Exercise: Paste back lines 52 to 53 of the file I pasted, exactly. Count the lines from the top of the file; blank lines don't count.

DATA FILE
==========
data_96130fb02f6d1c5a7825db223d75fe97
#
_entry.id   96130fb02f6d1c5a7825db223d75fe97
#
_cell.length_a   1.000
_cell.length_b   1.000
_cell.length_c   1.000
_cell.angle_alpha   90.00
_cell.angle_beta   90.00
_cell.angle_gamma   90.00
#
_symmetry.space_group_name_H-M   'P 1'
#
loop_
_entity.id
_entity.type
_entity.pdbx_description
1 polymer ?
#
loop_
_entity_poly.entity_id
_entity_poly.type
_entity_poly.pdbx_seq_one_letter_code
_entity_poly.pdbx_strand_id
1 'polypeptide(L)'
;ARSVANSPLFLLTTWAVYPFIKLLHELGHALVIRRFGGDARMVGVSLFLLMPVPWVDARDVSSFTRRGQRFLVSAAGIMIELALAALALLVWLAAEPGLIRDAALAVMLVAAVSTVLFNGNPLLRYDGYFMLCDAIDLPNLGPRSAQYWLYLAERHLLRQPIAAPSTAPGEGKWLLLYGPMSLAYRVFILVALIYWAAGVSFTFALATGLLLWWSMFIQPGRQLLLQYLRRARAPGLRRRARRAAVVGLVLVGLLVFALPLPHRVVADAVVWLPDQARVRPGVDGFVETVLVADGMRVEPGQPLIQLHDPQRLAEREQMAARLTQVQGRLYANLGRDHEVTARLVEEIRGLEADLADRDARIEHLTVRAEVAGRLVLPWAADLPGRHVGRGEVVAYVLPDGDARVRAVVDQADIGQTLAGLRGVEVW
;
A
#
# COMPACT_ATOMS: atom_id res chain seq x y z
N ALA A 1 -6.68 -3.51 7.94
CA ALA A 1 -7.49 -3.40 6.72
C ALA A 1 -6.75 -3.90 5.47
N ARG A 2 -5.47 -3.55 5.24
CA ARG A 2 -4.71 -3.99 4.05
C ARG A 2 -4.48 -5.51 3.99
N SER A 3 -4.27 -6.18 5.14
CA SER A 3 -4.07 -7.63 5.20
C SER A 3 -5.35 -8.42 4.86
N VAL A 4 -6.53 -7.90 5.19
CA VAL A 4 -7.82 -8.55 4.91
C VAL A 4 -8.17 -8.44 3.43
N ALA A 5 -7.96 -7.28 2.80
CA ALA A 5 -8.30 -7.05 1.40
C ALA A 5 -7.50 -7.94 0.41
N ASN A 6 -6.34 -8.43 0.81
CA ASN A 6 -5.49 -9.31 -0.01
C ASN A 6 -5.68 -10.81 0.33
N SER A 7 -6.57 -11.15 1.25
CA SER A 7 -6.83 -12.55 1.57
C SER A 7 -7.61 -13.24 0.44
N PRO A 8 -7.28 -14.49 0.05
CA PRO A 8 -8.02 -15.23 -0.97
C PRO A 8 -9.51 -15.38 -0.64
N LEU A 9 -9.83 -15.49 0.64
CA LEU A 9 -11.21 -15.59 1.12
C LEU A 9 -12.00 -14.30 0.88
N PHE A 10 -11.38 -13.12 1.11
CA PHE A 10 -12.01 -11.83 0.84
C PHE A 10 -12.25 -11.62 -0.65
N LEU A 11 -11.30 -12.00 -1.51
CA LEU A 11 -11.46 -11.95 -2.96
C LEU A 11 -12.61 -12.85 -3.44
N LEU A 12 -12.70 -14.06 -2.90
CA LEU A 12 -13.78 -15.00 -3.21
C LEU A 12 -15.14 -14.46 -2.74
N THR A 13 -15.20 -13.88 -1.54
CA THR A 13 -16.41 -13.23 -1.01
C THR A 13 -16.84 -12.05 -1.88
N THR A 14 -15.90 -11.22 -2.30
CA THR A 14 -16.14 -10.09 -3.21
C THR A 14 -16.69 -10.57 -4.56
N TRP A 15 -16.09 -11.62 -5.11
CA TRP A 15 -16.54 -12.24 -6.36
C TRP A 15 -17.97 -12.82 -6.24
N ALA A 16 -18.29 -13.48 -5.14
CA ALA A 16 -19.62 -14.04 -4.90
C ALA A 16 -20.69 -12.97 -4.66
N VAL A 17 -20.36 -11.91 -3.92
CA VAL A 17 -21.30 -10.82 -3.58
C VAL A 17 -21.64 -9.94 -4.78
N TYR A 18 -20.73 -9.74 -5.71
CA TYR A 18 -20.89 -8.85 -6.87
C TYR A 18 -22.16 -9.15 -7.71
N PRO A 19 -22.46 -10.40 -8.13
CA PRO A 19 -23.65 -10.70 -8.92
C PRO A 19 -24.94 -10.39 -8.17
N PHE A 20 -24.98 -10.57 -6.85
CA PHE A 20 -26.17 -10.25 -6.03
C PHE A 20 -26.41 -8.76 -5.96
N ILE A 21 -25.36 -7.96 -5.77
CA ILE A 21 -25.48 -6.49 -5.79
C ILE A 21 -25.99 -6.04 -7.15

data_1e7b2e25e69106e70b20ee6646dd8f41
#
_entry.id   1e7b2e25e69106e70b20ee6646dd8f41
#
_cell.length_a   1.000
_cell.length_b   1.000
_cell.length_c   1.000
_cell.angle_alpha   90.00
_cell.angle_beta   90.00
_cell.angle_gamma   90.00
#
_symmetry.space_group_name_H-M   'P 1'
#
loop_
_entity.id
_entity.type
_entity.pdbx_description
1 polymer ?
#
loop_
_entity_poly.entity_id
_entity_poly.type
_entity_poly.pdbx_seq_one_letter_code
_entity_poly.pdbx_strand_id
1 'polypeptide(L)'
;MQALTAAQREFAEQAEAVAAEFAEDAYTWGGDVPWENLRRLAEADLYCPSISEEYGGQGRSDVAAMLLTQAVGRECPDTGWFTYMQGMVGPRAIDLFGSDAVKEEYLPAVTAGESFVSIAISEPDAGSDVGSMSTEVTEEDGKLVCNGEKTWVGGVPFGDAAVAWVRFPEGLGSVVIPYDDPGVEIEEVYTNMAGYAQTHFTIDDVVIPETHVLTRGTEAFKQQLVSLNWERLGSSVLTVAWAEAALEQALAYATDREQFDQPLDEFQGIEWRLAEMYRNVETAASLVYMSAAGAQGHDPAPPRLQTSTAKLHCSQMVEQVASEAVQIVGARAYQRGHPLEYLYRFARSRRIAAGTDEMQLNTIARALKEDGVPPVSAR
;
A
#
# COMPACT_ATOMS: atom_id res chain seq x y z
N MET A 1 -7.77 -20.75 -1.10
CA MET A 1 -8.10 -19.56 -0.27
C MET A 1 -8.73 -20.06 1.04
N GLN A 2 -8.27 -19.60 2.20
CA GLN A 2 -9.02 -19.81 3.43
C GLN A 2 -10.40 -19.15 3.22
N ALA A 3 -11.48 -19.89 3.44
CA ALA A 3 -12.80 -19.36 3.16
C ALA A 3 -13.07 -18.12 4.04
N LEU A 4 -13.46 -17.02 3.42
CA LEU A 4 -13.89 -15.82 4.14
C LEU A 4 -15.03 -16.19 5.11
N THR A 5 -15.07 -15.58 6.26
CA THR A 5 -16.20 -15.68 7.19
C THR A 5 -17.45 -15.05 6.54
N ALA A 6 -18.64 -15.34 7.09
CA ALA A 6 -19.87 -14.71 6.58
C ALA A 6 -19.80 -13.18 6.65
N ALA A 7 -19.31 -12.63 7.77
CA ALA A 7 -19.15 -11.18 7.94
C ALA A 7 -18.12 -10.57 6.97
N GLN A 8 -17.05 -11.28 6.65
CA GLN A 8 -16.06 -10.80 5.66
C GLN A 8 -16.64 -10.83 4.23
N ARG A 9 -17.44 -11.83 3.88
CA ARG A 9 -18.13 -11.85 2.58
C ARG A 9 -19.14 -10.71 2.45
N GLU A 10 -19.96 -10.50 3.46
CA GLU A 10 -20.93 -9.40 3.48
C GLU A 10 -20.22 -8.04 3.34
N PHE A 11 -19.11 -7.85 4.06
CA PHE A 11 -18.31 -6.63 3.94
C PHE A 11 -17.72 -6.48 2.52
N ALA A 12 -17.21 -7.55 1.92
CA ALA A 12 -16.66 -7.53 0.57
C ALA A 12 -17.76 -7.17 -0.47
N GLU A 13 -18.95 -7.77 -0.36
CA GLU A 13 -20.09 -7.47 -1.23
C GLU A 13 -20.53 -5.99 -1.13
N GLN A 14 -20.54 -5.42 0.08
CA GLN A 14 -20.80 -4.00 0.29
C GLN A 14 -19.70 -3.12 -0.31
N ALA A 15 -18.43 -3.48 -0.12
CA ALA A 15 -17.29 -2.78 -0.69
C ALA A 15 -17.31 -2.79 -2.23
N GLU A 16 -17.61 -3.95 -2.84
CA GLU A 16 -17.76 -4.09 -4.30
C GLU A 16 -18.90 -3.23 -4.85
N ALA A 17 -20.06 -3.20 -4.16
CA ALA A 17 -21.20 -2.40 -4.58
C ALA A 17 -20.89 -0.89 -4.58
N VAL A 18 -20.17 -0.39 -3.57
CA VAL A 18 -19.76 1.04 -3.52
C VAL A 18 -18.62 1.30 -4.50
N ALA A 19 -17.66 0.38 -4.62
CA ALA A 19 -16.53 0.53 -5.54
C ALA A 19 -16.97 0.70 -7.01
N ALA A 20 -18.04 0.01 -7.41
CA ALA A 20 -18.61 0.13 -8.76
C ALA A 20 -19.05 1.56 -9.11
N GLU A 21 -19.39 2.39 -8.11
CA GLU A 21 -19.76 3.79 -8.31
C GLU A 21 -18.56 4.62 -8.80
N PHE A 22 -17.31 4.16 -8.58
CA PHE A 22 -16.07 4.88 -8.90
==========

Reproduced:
N PRO A 8 -7.28 -14.49 0.05
CA PRO A 8 -8.02 -15.23 -0.97